• Notify the CFTC how your company will meet its financial obligations associated with the swap.

If your company chooses not to clear swaps by relying on the end-user exception, it will have to provide certain information about its eligibility for the exception to a swap data repository (SDR). Your company should indicate how it plans to meet its financial obligations regarding the swap by checking off applicable items from a list of choices. This information should be reported annually and updated if any of the information changes materially.

  1. What internal approvals does my company need to use the end-user exception?

If your company is a publicly traded company, the decision to use the end-user exception should be reviewed and approved by the board of directors or a committee of the board. The board or committee should set appropriate policies governing the use of swaps subject to the end-user exception and should review such policies annually or whenever there is a material change in the company’s hedging strategy. If your company is not a publicly traded company, its normal approval process is sufficient.  

  1. May my company choose to clear its swaps even though it could use the end-user exception?

Yes. The end-user exception is at the option of the end-user. If the end-user chooses not to exercise the exception, then the swap must be cleared.

  1. Does mandatory clearing apply to inter-affiliate swaps?

Generally, no. The CFTC adopted a rule that exempts swaps between affiliated entities within a corporate group (whose financial statements are consolidated) from the mandatory clearing requirement, provided that certain conditions are met. As with the end-user exception, each affiliate must indicate how it plans to meet its financial obligations regarding the uncleared swaps. If an affiliate is publicly traded, it must satisfy the approval process discussed above in Question 5.

  1. Reporting and Recordkeeping Requirements
  1. What are my company’s new reporting obligations, and how does it prepare for them?

For reporting purposes, corporate end-users must obtain a legal entity identifier (LEI), which is a unique number that identifies each entity that enters into swap transactions. Obtaining an LEI, also known as a CICI (CFTC Interim Compliant Identifier), is relatively easy. You can either register your company yourself by completing the application at https://www.ciciutility.org/, or you can have a third party, such as an attorney, register your company and obtain the CICI for you. The deadline for obtaining your CICI is April 10, 2013.

Under the CFTC’s rules, only the “reporting party” is required to report specified information about swap transactions. When only one counterparty to a swap is a U.S. person, the U.S. person shall be the reporting party. When both counterparties to the swap are U.S. persons, the reporting party is determined as follows:

  • If one counterparty to the swap is a swap dealer or MSP, that party shall be the reporting party.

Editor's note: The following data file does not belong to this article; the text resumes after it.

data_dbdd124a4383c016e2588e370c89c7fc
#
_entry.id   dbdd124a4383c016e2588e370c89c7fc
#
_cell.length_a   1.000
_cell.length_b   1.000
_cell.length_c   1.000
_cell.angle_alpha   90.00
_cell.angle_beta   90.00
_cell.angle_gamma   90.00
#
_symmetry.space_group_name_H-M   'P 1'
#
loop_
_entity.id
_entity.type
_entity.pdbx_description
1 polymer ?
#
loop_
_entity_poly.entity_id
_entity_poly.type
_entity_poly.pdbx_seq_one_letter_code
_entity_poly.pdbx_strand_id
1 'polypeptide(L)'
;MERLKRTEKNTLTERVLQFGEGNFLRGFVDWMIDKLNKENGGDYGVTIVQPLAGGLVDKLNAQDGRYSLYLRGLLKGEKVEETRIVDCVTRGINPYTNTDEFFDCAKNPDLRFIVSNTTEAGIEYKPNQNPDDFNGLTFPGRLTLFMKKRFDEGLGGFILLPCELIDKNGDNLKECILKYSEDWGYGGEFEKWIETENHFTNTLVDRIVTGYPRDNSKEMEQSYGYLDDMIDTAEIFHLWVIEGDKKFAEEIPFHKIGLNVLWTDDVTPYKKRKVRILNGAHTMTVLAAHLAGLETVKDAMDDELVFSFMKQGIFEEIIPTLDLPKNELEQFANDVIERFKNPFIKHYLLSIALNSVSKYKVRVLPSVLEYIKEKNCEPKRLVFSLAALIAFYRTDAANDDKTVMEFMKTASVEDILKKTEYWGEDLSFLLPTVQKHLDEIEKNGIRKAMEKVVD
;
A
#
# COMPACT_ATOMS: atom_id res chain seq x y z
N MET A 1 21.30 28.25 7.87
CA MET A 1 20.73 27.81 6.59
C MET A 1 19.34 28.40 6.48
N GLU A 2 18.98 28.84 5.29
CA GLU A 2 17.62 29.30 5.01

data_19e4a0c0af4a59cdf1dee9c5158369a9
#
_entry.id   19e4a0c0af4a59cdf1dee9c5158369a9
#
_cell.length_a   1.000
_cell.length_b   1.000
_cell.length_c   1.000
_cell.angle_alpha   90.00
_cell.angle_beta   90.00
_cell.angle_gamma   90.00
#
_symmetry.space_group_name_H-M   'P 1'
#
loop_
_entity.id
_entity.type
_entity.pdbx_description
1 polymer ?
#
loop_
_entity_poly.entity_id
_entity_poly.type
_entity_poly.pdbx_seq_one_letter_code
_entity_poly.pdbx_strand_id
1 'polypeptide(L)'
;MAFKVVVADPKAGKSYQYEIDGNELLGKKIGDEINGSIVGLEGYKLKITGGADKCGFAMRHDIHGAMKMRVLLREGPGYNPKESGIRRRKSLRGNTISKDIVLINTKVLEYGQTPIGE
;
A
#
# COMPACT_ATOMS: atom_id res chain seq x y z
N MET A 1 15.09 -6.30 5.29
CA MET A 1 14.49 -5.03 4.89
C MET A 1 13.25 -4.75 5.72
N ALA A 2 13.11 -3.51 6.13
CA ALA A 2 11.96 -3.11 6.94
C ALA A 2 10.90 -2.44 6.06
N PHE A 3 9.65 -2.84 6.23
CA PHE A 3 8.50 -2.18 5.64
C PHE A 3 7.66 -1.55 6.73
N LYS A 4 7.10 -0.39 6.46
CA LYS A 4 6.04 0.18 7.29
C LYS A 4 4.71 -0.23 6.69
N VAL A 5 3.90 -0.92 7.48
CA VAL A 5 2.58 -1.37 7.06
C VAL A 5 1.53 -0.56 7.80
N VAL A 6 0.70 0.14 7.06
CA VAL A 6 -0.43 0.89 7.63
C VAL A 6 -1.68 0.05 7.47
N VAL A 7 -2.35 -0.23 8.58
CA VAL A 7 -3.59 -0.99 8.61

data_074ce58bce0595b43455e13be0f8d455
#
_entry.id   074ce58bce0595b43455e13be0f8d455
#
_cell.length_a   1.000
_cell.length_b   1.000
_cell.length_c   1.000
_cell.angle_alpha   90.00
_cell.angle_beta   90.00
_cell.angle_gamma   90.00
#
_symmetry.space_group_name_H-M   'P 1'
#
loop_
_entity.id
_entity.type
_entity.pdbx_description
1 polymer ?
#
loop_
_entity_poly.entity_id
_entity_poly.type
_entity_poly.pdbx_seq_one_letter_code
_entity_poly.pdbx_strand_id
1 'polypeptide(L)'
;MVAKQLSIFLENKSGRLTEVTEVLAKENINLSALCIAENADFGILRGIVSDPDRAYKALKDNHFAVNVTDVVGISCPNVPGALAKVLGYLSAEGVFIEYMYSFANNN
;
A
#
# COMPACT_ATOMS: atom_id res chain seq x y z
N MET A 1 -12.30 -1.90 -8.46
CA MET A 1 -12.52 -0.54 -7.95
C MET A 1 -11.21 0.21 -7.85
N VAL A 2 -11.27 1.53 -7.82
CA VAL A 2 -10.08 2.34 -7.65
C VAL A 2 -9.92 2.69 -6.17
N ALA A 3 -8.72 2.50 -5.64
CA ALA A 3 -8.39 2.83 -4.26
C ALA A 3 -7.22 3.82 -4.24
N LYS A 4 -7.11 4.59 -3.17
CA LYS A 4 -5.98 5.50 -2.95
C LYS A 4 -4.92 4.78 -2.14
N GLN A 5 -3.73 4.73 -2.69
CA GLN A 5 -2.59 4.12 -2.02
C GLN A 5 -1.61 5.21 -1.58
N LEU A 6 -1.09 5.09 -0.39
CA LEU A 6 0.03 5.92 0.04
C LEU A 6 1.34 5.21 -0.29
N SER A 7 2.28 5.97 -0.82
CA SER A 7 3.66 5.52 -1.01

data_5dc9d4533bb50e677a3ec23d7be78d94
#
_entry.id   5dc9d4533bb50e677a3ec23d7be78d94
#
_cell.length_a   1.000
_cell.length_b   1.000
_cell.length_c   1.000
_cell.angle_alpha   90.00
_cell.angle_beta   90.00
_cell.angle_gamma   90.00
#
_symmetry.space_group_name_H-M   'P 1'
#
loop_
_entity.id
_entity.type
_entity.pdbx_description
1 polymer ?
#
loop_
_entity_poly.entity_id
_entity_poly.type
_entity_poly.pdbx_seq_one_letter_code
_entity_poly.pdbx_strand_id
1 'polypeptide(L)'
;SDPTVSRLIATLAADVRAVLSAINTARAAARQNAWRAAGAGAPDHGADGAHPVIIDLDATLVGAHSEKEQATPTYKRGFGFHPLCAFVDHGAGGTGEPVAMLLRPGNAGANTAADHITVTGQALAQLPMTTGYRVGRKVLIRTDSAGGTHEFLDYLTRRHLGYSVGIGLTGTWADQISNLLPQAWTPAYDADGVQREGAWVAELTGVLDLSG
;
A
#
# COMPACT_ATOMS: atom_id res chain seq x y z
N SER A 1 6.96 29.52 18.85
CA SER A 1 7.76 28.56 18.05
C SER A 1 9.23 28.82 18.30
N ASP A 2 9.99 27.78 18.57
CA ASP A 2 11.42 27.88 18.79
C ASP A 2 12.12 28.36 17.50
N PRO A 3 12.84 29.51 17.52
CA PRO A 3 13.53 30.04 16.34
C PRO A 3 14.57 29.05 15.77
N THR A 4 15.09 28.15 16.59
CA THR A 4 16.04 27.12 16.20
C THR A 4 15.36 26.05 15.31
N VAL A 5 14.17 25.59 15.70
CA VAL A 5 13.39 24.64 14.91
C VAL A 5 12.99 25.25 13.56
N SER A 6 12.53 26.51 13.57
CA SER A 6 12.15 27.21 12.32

• If neither counterparty is a swap party or MSP, but one counterparty is a financial entity, then the financial entity shall be the reporting party.
  • If neither counterparty is a swap dealer, MSP, or financial entity, then the counterparties to the swap shall decide which of them will be the reporting party.

The Dodd-Frank Act imposes additional reporting and documentation requirements and business conduct standards for swap dealers and MSPs that require them to gather additional information from their counterparties. MSPs and swap dealers may require their counterparties to amend their existing ISDA master agreements. In response to these requirements, ISDA created the Dodd-Frank Frank Protocol, an online protocol that allows a swap user to update all of its existing agreements easily. If your company chooses to use the Protocol, you will need to submit an adherence letter to ISDA, pay an adherence fee, and complete a detailed questionnaire outlining various information about your company, such as corporate status and your CICI number.

You should be aware that there is no regulatory requirement to follow the Dodd-Frank Protocol. Instead, your company may choose to provide the new information to each of its swap counterparties separately. However, because the Protocol makes meeting the new reporting requirements so much easier for MSPs and swap dealers, they may require your company to comply with the Protocol before they will do business with you.

  1. What are my company’s new recordkeeping obligations, and how does it comply with them?

As of April 10, 2013, your company must comply with new recordkeeping requirements regarding the type of information that must be maintained for each swap and the manner in which it is kept. All swap records must be kept for five years after the termination of the swap, and must be retrievable within five business days.

The type of information your company must keep about its swaps depends on whether the swaps are “historical” swaps or “new” swaps. Historical swaps include so-called “preenactment” and “transition” swaps. Pre-enactment swaps are swaps entered into before and still in existence on July 21, 2010. Transition swaps are swaps entered into on or after that date, but before April 10, 2013. New swaps are swaps entered into on or after the April 10, 2013, compliance date.

For any pre-enactment swap that ended before April 25, 2011, your company must keep all information and documents regarding the swap that it had on or before October 14, 2010. For transition swaps that ended before April 25, 2011, your company must keep all information and documents it had on or after December 17, 2010. For any swap in existence after April 25, 2011, your company must keep records of all the primary economic terms specified in the CFTC’s rules. These terms will vary depending on the type of swap.

For all new swaps, your company must keep full, complete and systematic records, including those demonstrating how a swap is eligible for the end-user exception if your company used that exception.